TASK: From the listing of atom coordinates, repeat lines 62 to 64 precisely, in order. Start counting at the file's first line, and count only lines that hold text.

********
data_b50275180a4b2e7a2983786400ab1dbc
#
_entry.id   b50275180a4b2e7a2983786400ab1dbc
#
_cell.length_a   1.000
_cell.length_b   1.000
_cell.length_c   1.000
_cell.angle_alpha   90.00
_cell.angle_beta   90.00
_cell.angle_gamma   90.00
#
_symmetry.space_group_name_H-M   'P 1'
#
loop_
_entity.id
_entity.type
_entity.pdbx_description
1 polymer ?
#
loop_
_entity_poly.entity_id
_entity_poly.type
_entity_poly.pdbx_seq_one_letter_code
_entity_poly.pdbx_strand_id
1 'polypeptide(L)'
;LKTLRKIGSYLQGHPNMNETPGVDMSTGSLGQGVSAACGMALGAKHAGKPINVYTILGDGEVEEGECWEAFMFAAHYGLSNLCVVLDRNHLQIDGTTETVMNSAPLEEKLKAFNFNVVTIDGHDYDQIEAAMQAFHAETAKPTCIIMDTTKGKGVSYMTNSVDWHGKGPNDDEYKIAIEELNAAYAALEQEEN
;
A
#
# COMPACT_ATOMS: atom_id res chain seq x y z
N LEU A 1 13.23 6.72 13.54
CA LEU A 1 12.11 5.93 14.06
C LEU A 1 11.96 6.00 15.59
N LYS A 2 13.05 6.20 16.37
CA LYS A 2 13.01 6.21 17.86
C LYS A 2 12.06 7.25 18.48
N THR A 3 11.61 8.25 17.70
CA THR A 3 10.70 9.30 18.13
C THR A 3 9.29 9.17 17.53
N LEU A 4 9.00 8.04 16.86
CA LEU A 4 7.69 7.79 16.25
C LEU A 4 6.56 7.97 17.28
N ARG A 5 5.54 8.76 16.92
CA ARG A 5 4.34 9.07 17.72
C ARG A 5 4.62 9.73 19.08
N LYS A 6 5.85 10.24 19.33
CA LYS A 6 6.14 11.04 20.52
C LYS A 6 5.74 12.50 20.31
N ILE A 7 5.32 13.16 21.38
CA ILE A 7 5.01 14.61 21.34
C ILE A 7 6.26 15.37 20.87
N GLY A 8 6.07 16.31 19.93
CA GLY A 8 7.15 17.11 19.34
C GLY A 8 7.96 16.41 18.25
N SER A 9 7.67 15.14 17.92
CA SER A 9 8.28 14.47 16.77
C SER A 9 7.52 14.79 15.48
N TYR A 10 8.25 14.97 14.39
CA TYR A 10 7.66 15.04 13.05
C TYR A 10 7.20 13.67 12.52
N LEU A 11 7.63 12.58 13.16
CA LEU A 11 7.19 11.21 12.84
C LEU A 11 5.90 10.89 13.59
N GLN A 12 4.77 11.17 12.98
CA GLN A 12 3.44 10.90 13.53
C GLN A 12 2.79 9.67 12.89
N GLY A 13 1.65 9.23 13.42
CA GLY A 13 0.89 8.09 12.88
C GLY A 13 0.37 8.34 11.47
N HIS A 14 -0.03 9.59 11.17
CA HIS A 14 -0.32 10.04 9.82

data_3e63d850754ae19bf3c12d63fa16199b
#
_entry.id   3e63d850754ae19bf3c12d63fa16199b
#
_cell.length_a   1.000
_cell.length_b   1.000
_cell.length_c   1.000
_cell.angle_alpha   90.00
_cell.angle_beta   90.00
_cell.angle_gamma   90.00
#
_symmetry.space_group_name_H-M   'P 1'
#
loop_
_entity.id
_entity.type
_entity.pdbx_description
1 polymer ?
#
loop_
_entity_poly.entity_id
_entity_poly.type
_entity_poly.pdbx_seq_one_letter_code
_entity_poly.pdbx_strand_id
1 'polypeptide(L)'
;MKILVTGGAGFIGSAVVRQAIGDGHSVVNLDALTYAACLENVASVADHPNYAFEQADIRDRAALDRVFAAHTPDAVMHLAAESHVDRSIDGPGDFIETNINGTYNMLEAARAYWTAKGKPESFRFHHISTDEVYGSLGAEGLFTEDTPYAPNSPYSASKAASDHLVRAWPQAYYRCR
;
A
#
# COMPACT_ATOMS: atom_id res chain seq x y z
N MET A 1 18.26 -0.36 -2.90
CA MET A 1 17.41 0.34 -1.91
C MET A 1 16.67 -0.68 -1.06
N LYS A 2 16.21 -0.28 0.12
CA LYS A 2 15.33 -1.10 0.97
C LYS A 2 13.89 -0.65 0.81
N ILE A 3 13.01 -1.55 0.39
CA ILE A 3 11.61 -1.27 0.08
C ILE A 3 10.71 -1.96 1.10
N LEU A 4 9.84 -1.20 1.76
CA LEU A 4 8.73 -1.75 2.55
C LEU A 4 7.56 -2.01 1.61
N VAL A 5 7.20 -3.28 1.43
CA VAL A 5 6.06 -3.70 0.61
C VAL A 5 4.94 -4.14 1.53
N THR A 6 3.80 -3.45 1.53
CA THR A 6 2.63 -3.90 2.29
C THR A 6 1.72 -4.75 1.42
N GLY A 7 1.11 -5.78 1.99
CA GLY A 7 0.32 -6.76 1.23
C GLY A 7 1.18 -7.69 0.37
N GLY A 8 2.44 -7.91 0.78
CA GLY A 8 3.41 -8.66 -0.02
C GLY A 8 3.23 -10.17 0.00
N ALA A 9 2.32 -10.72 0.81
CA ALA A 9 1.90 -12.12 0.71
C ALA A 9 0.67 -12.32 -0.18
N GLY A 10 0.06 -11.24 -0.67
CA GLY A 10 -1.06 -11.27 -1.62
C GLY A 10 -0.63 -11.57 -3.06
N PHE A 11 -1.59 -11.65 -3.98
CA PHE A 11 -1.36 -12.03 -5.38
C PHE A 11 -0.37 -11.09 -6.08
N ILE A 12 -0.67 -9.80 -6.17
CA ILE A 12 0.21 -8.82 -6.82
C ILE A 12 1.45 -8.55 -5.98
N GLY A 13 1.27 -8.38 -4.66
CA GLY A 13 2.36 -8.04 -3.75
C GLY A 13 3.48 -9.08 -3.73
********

CA LEU A 11 7.19 11.21 12.84
C LEU A 11 5.90 10.89 13.59
N GLN A 12 4.77 11.17 12.98